Let’s face it: today’s left is in a terrible muddle, caught between a world that once was and a world that still isn’t. Most of the time, it just seems to be playing defence. And not doing that terribly well.
The basic reason for this is simple. Capitalism is in a long transition from an industrial to a post-industrial, services-based model of society and so far the transition has not gone well. As this transition unfolded in the last two or three decades of the 20th century, Western capitalist societies saw a distinct slowdown in economic growth, twinned with a startling rise in inequality. The early 21st century continued these trends with the global financial crisis of 2007-08 dealing a grievous blow to advanced economies.
The left’s potential coalition has shifted dramatically as the industrial working class has declined precipitously in numbers and moved to the right. It includes minorities and women who appreciate the fall of barriers to their full participation in society and the economy and see progressive government as a guarantor of further upward mobility. It includes professionals and the highly-educated who have fared relatively well from the transition, support the emerging cosmopolitan values of post-industrial society and see government as a provider of essential services and investments such a society needs. It also includes younger generations who support these new values, know that their future lies in post-industrial society and want government to help them find their place within it.
The rise of the disparate new constituencies in the left’s new coalition has accentuated the possibilities for division. This is particularly noticeable in Europe, where left strength is frequently diffused across several different parties (social democratic, left socialist, green, left social liberal, left populist, etc.) that regard each other with suspicion.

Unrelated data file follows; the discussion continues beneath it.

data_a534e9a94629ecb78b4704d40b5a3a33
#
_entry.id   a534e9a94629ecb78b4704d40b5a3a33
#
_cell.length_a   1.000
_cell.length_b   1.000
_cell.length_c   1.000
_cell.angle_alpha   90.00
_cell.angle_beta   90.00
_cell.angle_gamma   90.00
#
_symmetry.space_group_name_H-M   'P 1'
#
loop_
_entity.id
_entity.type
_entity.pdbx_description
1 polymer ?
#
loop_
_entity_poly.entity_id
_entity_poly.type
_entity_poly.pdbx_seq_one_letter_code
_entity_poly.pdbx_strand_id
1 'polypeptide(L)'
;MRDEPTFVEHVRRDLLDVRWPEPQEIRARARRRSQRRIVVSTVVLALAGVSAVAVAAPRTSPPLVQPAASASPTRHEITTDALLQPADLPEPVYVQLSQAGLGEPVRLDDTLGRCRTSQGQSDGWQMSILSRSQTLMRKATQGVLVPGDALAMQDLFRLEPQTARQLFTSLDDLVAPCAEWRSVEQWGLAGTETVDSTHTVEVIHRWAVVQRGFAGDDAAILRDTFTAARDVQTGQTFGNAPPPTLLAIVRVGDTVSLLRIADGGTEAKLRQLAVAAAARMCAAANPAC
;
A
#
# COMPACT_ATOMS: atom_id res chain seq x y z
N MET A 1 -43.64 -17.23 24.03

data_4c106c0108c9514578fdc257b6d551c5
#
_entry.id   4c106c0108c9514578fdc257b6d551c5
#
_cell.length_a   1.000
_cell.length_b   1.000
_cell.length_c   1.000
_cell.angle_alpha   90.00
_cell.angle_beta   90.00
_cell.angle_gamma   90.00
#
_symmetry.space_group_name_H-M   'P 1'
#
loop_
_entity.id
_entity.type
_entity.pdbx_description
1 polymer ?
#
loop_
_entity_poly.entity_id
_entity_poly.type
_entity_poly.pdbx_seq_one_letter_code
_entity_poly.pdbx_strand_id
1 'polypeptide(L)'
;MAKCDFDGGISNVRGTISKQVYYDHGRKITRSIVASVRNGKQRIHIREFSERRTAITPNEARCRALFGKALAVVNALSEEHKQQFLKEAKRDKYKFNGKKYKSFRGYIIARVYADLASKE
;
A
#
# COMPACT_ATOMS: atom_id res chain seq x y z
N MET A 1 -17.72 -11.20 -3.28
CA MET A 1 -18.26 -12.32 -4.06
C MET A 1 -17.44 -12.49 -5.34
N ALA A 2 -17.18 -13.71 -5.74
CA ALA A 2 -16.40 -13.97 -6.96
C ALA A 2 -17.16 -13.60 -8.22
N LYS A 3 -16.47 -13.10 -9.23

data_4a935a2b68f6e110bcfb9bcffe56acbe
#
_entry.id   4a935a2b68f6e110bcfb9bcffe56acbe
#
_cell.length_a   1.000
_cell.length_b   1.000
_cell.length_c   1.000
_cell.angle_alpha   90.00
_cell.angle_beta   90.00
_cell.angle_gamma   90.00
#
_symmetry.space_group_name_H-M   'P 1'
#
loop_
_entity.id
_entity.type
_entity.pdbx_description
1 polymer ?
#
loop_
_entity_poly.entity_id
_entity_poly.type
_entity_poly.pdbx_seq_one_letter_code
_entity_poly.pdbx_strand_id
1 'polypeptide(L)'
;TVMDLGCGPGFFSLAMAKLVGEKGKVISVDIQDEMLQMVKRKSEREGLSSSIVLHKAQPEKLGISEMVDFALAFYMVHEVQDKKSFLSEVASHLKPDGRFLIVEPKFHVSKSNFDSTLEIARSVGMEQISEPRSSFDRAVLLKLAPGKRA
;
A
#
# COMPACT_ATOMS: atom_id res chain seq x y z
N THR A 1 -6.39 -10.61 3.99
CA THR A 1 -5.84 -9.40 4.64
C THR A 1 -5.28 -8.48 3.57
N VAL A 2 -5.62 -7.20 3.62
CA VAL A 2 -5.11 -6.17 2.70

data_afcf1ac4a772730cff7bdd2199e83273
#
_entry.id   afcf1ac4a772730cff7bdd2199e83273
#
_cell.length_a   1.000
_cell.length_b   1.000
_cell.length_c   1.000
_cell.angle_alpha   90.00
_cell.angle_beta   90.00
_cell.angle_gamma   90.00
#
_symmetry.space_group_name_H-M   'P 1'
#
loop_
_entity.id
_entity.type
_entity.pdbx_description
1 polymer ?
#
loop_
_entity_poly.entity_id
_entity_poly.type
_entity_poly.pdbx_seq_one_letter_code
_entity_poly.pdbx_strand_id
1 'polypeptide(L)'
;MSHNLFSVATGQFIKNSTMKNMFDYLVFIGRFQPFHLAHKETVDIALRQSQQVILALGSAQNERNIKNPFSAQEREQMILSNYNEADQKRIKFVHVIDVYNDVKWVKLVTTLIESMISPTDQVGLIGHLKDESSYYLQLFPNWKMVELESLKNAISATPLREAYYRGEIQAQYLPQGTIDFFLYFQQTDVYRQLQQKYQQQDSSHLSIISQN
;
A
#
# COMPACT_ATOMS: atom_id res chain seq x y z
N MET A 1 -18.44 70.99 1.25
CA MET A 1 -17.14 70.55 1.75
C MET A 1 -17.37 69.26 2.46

The idea that capitalism is going to solve its ongoing problems with modest tweaks has been completely discredited. Inequality has now risen to such high levels it is non-functional. It holds down growth, it holds down living standards, it holds down upward mobility among the young, it leaves entire economic regions behind and it absolutely destroys healthy politics. The left must commit unreservedly to a policy agenda that pushes back sharply against these trends and does not accept the current model of capitalism.
The world has become much more open on many different levels in past decades. There is far more tolerance and equality by gender, race and ethnicity than there ever has been before. There are far more connections, economic and otherwise, among the peoples of the world and far more mixing of cultures. This is, on balance, a very good thing and the left must embrace it. Younger generations clearly do. There is no going back anyway to a closed, tradition-bound world. You can’t run history in reverse.
Historically, capitalist growth has occurred in long waves, driven by confluences of major technological and institutional change. The left should be all about untapping that potential and riding the long wave. That’s how living standards will finally go up. That’s how green energy, an integral part of current technological change, will finally come into its own and end the threat of global warming. The left should not be afraid of a vision of an abundant, sustainable future. It can be done but only if they ride the long wave.